The Centers for Medicare and Medicaid Services (CMS) is proposing changes to the way it calculates payments to group Medicare Advantage plans that cover employers’ retirees. In recent communications, the agency makes clear it will expect more competitive bids, but still expects employers and their carriers to offer a comprehensive package of supplemental benefits.

Rather than provide retiree health benefits that supplement Medicare, some large employers enroll their retirees in Medicare Advantage plans. These plans typically have been receiving substantial overpayments from Medicare for providing Medicare-covered benefits and CMS is hoping to reign some of those payments in, experts say.

The Medicare Payment Advisory Commission (MedPAC) estimated 2016 payments to these plans will average 106% of the cost of covering comparable beneficiaries in traditional Medicare.

“Medicare’s formula for calculating these payouts is based on a competitive bidding process,” John Barkett, senior director of policy affairs at Willis Towers Watson says. “MedPAC has written for years that when employers submit their bids, the bids are not very competitive.”

Barkett says the bids are meant to be noncompetitive because employers do not have to compete against other plans for their customers because their customers are mainly retirees.

“MedPAC has been pointing this out for a while, and this year in their annual rule making process, it was cited that employers are not competitively bidding for their Medicare payments,” he adds.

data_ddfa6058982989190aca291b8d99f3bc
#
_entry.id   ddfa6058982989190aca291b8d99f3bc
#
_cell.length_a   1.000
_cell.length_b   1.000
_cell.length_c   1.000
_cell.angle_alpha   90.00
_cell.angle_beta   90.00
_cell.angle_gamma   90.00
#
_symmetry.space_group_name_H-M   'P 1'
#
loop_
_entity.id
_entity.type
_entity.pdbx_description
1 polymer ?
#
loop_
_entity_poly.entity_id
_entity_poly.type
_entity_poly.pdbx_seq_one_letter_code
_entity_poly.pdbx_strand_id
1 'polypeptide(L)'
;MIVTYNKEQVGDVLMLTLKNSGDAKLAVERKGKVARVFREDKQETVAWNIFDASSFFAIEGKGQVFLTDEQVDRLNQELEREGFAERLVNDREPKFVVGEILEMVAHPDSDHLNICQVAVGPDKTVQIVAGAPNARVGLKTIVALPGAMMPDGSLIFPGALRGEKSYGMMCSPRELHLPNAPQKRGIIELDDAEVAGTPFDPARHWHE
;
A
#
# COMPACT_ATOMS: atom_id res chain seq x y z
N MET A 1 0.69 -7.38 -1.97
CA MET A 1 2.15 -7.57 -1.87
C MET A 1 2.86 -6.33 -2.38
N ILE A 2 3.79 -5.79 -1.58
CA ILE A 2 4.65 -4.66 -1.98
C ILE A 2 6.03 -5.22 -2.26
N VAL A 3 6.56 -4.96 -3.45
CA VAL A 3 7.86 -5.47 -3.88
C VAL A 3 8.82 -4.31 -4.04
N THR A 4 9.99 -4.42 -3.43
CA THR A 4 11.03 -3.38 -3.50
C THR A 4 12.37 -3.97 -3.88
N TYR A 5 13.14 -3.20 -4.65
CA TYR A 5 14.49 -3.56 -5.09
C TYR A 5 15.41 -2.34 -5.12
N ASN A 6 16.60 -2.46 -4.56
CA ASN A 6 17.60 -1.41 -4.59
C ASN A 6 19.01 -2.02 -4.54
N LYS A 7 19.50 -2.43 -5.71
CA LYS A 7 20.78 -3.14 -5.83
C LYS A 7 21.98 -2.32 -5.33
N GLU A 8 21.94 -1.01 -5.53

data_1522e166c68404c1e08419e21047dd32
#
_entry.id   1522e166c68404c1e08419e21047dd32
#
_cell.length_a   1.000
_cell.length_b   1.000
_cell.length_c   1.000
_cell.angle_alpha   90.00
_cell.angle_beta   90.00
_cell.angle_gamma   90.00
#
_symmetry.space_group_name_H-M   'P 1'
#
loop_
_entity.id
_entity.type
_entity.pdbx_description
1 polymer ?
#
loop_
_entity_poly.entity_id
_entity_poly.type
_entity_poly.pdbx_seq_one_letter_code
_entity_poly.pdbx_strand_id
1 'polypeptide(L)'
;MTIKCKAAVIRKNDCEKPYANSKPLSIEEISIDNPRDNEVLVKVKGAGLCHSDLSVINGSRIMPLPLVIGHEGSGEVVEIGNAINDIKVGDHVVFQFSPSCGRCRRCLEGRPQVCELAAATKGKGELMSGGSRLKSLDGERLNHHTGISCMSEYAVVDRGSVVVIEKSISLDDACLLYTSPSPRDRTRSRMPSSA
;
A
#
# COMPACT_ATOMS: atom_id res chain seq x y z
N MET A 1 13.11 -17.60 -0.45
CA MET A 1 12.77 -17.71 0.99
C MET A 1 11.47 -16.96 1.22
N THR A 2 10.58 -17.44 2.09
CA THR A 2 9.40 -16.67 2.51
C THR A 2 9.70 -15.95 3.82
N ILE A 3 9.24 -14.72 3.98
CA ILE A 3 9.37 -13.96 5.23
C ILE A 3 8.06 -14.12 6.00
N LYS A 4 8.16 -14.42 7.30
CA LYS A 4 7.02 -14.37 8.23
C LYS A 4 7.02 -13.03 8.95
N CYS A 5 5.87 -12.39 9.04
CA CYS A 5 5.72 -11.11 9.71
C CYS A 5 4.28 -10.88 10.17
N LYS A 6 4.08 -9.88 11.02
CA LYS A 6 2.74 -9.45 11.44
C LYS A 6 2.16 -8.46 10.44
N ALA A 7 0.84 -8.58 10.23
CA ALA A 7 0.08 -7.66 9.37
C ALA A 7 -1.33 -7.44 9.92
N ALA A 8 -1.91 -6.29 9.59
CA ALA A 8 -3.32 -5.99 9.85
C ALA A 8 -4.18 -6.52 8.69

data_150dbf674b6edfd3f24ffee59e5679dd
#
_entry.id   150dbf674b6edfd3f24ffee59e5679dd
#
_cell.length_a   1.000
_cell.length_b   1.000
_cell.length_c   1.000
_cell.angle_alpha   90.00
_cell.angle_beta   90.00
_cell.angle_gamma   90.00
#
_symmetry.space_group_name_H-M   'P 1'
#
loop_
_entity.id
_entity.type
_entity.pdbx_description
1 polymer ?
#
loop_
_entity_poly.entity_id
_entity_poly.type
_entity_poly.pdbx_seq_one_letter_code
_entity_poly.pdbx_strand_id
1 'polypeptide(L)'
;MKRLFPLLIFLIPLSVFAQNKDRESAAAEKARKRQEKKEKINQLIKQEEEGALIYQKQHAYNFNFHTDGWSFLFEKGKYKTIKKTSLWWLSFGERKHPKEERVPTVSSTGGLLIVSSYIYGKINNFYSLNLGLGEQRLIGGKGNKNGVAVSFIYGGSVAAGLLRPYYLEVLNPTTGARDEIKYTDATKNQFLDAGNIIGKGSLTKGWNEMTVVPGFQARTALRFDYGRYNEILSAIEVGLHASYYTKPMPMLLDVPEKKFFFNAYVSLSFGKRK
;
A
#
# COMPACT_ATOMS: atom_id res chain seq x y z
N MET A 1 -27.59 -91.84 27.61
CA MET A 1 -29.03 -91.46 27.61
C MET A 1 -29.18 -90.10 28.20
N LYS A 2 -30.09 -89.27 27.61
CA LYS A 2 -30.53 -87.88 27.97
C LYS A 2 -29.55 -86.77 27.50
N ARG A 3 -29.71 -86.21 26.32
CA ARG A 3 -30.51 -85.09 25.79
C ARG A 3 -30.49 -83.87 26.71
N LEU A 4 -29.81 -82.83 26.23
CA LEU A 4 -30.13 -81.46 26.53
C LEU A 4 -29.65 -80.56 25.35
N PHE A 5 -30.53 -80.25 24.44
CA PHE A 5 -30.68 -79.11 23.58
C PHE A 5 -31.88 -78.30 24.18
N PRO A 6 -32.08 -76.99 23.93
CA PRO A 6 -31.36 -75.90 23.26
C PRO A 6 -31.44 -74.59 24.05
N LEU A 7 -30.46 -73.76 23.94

As a result to this citing by MedPAC, CMS proposes, starting in 2017, to base payments to employer plans on the average bids of other Medicare Advantage plans.

CMS is expected to finalize Medicare Advantage payment rates for 2017 this month. Barkett says industry employers that administer the Group Medicare Advantage plans are against the new changes because it will affect both employers and retirees adversely.

“This change will lower the payments going to employers to pay for the benefits retirees receive,” Barkett says. “Retirees also pay into these plans and essentially one of the revenue streams that go into paying for these plans is going to be reduced.”

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"MedPAC has been pointing this out for a while, and this year in their annual rule making process, it was cited that employers are not competitively bidding for their Medicare payments."

According to a study done by the National Bureau of Economic Research (NBER), “Who benefits when government pays more? Pass-through in the Medicare advantage program” it is revealed that payments made to employers for these Medicare advantage plans is not all going to the benefit of the retirees but to profits and overhead margins.

NBER wrote in their findings about one-fifth of the Medicare advantage payment is passed through to consumers in the form of better coverage and a larger portion of the payment accrues to private insurers in the form of higher profits with suggestive evidence of a larger impact on advertising expenditures.

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